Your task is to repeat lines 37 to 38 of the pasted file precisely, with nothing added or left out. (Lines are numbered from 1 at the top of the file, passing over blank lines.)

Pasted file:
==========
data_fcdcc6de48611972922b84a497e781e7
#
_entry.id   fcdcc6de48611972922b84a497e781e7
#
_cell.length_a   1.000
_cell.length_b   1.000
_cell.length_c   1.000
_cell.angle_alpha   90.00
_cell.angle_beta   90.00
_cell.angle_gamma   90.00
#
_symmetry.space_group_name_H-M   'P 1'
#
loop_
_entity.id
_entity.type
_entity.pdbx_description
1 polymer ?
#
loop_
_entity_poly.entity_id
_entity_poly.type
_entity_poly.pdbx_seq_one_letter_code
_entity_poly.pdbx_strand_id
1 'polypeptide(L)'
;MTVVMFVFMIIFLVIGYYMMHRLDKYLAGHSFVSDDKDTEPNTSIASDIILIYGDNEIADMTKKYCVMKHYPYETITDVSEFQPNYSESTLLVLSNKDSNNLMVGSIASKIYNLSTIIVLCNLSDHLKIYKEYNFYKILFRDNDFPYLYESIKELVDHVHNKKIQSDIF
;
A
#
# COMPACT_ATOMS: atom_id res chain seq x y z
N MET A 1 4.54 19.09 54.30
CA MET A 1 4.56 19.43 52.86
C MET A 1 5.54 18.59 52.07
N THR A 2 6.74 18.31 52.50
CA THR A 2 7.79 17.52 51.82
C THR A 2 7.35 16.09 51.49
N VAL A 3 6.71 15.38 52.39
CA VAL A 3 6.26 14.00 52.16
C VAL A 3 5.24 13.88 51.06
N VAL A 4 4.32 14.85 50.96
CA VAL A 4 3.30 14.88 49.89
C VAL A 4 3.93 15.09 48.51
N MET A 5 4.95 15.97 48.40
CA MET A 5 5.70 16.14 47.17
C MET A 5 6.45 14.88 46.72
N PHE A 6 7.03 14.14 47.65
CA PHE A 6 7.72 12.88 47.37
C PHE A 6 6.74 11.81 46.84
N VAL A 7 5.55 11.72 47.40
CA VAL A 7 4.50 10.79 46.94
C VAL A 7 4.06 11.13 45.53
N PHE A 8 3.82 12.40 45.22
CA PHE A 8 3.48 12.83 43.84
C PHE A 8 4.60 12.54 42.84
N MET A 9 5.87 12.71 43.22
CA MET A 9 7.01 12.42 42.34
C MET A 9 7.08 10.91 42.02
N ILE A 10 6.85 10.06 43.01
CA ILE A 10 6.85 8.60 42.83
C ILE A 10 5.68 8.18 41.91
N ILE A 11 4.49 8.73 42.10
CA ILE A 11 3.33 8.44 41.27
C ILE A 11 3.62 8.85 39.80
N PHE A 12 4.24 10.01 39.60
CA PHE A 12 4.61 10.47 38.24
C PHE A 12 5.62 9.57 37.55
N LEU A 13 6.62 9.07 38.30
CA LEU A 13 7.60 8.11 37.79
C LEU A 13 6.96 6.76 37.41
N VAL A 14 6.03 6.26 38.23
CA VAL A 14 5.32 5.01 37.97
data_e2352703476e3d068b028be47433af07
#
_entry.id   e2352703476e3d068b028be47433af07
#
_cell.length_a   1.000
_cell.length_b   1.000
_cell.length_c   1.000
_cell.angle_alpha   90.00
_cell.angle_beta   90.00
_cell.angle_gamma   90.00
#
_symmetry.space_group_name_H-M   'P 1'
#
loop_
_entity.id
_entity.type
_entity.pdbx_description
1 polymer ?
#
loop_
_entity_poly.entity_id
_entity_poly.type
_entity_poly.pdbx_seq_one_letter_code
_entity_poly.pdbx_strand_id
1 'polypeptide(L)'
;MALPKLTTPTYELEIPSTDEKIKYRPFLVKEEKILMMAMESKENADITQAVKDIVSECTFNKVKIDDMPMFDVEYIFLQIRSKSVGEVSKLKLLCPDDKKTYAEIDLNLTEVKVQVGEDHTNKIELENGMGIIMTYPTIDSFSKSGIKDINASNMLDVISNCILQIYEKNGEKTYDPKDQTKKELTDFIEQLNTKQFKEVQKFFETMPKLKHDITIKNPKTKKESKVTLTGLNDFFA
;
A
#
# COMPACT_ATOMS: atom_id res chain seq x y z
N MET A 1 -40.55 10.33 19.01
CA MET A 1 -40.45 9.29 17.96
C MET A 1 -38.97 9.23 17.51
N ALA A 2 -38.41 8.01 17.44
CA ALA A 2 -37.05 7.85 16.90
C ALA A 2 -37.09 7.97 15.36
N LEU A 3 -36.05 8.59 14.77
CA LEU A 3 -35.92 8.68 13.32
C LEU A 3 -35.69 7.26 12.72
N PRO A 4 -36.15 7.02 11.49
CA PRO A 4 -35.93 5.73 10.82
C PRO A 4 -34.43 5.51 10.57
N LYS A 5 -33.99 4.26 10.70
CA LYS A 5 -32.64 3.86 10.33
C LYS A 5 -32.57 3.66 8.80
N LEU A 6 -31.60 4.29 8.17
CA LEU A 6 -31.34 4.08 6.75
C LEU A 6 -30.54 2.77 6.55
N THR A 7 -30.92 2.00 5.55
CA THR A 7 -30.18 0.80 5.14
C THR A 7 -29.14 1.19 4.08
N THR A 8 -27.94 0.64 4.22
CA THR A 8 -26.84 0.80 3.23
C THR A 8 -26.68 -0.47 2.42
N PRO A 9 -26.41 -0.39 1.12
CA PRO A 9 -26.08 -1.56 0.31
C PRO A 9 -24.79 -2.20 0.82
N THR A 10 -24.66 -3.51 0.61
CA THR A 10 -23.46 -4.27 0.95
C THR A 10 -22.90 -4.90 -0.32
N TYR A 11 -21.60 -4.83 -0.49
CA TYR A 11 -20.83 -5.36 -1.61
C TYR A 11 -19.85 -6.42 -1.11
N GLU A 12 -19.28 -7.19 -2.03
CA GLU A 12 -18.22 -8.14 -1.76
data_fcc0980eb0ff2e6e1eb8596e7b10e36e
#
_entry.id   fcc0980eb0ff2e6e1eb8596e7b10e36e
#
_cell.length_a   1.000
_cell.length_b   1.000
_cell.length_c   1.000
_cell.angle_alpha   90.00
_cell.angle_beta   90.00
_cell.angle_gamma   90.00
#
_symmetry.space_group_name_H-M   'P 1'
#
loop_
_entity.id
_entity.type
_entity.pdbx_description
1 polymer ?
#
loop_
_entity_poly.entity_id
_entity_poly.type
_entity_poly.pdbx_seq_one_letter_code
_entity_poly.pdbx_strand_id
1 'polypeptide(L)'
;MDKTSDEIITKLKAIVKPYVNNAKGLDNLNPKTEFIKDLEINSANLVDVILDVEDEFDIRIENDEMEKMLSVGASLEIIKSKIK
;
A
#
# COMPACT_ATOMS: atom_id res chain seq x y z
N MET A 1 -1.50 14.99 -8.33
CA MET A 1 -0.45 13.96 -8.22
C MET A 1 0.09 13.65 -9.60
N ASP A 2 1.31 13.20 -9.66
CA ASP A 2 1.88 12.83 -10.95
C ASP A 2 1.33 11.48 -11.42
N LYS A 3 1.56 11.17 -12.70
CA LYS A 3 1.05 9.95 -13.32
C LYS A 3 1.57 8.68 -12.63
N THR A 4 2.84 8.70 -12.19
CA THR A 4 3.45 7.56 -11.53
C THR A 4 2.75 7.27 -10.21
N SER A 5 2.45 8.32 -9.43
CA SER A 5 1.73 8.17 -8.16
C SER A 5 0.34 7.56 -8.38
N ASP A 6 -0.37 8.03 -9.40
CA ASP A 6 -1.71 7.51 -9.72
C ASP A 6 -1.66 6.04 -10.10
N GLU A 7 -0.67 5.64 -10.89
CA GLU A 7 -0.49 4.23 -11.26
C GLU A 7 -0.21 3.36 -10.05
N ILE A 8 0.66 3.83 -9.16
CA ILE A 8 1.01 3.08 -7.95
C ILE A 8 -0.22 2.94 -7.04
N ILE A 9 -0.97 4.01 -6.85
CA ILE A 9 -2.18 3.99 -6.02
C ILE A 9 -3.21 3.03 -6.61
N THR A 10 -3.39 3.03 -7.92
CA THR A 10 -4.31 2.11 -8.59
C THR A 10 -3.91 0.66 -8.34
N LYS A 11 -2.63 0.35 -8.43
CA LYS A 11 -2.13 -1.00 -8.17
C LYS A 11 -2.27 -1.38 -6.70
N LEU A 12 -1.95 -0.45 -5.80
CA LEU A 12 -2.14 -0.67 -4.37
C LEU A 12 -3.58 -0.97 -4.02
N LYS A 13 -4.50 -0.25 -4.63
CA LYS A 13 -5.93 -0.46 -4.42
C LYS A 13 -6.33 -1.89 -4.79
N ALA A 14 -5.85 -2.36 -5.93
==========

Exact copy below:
N VAL A 3 6.71 15.38 52.39
CA VAL A 3 6.26 14.00 52.16